Inside Track by Peter Martin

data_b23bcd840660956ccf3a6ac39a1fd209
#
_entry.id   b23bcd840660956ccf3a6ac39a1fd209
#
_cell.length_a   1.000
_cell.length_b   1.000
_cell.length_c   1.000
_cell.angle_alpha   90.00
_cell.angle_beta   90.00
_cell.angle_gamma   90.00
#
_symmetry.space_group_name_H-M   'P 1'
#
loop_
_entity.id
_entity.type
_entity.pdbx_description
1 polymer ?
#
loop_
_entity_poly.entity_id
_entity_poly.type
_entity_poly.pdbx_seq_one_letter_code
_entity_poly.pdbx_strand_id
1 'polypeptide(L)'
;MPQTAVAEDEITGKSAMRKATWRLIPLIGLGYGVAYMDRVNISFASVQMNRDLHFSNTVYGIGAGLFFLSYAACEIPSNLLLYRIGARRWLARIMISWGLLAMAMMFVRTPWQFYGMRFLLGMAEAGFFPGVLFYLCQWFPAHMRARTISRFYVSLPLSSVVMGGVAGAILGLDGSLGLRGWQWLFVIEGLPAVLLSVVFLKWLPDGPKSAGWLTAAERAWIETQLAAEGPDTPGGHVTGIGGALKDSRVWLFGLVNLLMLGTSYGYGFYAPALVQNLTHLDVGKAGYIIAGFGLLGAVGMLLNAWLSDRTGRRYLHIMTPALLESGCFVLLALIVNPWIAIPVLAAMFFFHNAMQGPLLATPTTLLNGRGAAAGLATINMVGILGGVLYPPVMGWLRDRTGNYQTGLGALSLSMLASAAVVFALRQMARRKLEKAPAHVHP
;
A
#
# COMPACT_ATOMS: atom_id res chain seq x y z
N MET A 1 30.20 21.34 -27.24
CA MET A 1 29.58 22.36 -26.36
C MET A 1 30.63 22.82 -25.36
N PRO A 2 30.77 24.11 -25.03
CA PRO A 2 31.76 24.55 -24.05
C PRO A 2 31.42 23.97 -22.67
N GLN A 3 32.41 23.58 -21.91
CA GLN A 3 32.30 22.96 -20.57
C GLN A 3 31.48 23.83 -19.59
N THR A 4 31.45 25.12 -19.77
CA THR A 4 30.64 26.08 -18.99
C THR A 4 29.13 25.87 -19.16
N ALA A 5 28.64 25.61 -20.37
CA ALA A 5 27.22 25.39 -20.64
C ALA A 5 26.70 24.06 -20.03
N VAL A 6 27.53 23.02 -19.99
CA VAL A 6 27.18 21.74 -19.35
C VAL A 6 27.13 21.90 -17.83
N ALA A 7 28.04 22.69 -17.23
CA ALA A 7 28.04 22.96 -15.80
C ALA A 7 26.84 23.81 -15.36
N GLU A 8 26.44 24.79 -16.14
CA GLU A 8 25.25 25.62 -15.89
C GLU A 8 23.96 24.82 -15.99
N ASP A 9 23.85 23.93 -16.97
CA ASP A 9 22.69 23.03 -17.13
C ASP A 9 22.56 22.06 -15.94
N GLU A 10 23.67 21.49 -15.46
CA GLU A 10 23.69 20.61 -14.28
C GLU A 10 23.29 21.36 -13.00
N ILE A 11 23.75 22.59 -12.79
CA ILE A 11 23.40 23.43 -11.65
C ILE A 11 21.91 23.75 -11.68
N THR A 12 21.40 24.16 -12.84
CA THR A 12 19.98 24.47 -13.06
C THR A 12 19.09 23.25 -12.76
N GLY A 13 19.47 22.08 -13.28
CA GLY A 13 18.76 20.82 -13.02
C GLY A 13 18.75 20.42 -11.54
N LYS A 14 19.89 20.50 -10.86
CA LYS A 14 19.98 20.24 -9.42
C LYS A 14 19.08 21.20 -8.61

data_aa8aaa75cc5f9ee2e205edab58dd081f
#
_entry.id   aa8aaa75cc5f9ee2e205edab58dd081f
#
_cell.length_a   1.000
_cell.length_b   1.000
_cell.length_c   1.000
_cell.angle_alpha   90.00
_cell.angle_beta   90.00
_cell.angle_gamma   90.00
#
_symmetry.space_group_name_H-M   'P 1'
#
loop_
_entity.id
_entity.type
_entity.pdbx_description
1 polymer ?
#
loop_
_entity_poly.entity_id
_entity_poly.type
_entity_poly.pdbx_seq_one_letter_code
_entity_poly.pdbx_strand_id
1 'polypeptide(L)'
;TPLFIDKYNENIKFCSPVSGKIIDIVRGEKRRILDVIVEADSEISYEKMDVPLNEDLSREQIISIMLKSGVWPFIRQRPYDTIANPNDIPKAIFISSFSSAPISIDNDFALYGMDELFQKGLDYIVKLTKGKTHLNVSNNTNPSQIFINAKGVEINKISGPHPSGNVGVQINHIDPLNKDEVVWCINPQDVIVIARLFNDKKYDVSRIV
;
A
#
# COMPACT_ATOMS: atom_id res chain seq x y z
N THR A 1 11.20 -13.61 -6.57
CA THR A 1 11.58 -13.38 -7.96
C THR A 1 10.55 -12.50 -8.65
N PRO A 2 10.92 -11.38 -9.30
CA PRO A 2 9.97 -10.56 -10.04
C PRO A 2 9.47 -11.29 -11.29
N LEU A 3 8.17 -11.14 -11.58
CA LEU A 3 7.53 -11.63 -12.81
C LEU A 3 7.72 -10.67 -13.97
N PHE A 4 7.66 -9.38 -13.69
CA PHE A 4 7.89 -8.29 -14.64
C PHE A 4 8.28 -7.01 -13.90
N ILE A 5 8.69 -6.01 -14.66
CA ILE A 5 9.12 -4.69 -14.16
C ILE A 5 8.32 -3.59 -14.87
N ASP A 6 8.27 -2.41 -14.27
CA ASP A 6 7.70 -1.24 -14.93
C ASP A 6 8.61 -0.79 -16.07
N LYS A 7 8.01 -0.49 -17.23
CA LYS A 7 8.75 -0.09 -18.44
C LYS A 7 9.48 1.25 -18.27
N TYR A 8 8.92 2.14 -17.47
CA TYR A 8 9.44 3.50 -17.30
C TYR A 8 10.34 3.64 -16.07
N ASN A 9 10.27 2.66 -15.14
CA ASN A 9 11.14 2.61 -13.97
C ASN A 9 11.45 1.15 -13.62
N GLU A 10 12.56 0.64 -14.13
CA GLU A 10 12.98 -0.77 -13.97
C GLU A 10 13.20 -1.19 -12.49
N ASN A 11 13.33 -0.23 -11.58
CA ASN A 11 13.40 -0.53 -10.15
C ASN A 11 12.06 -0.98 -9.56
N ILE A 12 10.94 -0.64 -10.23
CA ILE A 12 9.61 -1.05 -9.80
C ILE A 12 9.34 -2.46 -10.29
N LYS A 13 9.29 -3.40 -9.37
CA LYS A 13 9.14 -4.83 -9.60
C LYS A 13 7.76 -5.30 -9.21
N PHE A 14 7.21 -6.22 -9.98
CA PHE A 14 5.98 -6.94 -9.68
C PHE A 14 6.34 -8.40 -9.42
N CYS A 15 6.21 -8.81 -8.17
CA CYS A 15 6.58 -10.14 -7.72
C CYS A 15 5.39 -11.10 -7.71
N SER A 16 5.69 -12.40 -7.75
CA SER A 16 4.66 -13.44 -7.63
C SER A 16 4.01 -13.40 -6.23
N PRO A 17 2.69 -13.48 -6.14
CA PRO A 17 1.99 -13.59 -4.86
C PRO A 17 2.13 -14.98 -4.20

The pub and bar industry has a major image problem. As the Britain’s universities start new academic years, the question must be how many of those graduating in three or four years time will go onto jobs in the licensed retail or eating out markets, or any part of the leisure or hospitality industry for that matter? Very few, is the guess. Despite the industry’s size and growing importance, it is still not seen as a proper career choice for bright, young graduates. At a senior level, pubs are increasingly perceived as a dynamic and worthwhile sector, underlined this week by Mark McQuater, boss of the Barracuda group, being named business person of the year at the Henley Business Awards. There are many intelligent and shrewd leaders at the top of the industry, but a large proportion of those came into the sector after starting their careers elsewhere – accountancy and the law are not uncommon breeding grounds. But shouldn’t the sector be aiming to get that calibre of future manager coming in at the ground floor? The need for bright and resourceful people at all levels of the market has never been greater. This column has argued before that the pub trade in particular will need better-equipped local management in the future, not least to deal with the increased pressures from local authorities, police and communities that the new licensing regime will bring. Management talent will need to be on the front-line. This is certainly something that progressive companies like Greene King are looking to address. It is keen to learn from the incentive packages put together by the best entrepreneurial chains. But a major challenge is for the industry to demonstrate it can provide structured career paths, with well thought out business incentives and development programmes. Big corporates like Mitchells & Butlers are already well down that route, but smaller players need to find answers too. Setting an example is the ALMR, which this week launched its annual Operations Manager of the Year Awards for pub group area managers and business development managers. The awards process includes a Master Class component, first introduced last year. All the finalists spend four days at the Ashridge business school in Hertfordshire, including a challenging three-day bespoke training programme. The aim is to provide an extra level of business insight and inspiration. Ashridge is now keen to do further work with companies from the pub sctor As ALMR’s chief executive Nick Bish said: "The Operations Managers Awards are not just a competition, they are a learning exercise too. Ops Managers are the people who can really make a difference to a pub business, so it’s vital to give them the tools to do the job properly." Of course, there is still the problem of attracting the top talent early on. With so many students now needing part-time work in bars and restaurants to fund their education, perhaps the operators should do more to track these youngsters and engage them when they have the opportunity and sell the benefits of a career in leisure?